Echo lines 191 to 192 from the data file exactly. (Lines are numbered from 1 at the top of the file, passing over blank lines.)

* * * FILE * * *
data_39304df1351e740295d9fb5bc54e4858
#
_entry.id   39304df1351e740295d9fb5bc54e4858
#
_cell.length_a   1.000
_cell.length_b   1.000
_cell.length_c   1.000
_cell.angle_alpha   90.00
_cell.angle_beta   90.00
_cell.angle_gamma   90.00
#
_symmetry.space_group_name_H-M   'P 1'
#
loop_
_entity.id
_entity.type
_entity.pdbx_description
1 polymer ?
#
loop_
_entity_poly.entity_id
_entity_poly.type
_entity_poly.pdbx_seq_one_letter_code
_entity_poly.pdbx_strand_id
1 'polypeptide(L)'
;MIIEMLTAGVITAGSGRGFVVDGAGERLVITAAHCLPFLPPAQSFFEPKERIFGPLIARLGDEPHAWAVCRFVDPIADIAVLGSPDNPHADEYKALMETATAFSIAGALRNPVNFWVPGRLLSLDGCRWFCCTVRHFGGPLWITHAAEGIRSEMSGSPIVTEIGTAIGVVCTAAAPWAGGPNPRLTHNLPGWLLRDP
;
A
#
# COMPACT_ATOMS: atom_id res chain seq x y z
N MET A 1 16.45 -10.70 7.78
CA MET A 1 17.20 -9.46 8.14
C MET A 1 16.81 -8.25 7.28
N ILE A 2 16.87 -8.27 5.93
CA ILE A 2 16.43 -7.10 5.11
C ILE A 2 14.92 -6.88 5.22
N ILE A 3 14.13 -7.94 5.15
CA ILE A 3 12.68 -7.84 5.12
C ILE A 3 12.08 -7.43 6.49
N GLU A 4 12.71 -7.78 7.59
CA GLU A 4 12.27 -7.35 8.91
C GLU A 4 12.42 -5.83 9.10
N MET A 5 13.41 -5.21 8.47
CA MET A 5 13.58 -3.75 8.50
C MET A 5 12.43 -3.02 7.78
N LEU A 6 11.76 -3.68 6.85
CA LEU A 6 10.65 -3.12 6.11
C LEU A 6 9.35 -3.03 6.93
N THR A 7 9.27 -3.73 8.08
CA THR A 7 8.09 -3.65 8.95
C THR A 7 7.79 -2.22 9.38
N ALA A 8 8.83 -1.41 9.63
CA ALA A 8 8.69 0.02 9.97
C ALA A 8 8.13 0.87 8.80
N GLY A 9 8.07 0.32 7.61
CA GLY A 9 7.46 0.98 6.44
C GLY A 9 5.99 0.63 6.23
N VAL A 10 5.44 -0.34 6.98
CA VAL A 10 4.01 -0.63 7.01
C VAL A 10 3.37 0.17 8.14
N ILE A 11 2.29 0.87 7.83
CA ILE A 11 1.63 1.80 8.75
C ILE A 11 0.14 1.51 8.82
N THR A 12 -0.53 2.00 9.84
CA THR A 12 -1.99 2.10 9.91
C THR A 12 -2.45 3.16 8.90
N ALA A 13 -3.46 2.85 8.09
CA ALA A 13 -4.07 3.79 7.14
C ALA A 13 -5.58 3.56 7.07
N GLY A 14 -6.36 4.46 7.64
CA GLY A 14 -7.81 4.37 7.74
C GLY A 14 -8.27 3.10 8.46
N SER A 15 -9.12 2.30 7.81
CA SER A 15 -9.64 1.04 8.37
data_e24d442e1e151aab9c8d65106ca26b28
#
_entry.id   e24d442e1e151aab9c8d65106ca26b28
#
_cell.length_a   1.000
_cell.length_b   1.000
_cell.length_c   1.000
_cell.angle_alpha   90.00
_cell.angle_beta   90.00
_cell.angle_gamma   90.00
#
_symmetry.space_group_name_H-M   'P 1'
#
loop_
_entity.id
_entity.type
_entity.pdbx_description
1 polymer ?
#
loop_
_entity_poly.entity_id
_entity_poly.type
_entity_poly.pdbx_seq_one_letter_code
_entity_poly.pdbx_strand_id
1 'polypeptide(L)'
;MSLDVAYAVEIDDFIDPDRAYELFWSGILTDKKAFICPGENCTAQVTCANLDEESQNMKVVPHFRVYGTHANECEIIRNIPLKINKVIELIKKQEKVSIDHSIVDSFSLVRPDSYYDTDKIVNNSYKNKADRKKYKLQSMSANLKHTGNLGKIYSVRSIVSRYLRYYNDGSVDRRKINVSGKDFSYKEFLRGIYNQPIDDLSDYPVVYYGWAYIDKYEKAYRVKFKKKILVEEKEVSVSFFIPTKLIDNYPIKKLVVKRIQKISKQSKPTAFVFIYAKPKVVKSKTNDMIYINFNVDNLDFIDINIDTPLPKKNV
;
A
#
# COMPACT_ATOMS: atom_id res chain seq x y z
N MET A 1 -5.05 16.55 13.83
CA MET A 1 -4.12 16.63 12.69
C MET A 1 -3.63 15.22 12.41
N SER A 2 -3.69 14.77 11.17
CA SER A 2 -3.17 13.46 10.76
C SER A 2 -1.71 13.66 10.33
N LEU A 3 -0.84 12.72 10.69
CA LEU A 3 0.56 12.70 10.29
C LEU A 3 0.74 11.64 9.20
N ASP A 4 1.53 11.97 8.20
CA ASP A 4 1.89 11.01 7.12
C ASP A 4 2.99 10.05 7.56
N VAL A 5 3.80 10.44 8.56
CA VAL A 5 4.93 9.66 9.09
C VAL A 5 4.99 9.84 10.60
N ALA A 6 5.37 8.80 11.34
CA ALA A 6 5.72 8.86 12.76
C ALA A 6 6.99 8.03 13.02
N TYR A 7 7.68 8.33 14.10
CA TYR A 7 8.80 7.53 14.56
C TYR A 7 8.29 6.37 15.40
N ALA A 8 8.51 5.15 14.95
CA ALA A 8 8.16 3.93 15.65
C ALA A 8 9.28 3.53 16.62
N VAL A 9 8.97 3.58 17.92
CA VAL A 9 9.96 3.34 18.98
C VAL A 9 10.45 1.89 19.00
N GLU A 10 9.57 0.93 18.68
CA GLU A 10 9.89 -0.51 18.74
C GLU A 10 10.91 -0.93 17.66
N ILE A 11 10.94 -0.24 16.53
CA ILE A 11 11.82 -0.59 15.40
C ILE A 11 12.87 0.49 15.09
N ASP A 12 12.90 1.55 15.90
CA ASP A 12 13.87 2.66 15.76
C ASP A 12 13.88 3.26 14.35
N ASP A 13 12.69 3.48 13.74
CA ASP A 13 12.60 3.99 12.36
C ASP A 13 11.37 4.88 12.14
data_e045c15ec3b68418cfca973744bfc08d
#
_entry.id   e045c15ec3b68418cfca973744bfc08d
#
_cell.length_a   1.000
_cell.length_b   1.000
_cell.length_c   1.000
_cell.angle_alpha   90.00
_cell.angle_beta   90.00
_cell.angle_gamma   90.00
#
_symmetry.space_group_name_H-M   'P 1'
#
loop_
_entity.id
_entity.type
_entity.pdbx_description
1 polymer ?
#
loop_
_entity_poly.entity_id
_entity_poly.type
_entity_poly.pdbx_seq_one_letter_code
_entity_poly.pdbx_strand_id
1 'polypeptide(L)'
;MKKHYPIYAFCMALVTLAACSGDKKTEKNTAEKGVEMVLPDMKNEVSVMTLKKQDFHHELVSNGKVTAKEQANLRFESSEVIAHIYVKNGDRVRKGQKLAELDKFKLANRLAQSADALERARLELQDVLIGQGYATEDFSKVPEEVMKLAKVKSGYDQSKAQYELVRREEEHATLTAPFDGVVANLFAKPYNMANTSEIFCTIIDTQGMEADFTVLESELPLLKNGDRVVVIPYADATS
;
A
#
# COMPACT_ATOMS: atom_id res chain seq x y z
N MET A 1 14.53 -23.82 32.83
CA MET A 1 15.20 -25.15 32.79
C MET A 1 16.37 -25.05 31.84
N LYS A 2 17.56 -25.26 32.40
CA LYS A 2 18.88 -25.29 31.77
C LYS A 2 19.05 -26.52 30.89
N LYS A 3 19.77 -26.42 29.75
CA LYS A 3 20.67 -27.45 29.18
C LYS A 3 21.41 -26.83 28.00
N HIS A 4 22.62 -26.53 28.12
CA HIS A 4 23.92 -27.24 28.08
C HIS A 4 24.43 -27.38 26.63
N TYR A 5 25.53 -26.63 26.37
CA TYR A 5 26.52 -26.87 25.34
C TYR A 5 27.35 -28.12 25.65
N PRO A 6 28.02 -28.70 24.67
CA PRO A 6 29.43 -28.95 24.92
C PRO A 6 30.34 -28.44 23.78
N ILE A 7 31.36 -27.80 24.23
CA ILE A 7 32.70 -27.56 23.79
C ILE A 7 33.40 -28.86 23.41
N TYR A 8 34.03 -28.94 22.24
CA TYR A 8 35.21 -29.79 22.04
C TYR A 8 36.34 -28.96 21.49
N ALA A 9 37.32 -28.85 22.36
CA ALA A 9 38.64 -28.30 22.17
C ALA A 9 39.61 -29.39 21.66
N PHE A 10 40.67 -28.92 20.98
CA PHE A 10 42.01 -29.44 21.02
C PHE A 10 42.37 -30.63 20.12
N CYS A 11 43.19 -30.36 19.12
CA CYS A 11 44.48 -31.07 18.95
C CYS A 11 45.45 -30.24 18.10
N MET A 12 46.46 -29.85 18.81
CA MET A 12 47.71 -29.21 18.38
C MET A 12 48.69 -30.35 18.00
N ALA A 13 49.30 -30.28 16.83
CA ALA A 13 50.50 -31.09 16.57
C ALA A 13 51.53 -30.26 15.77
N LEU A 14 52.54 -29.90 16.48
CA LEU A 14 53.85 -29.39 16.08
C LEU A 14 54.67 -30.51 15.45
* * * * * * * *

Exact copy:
C PRO A 6 30.34 -28.44 23.78
N ILE A 7 31.36 -27.80 24.23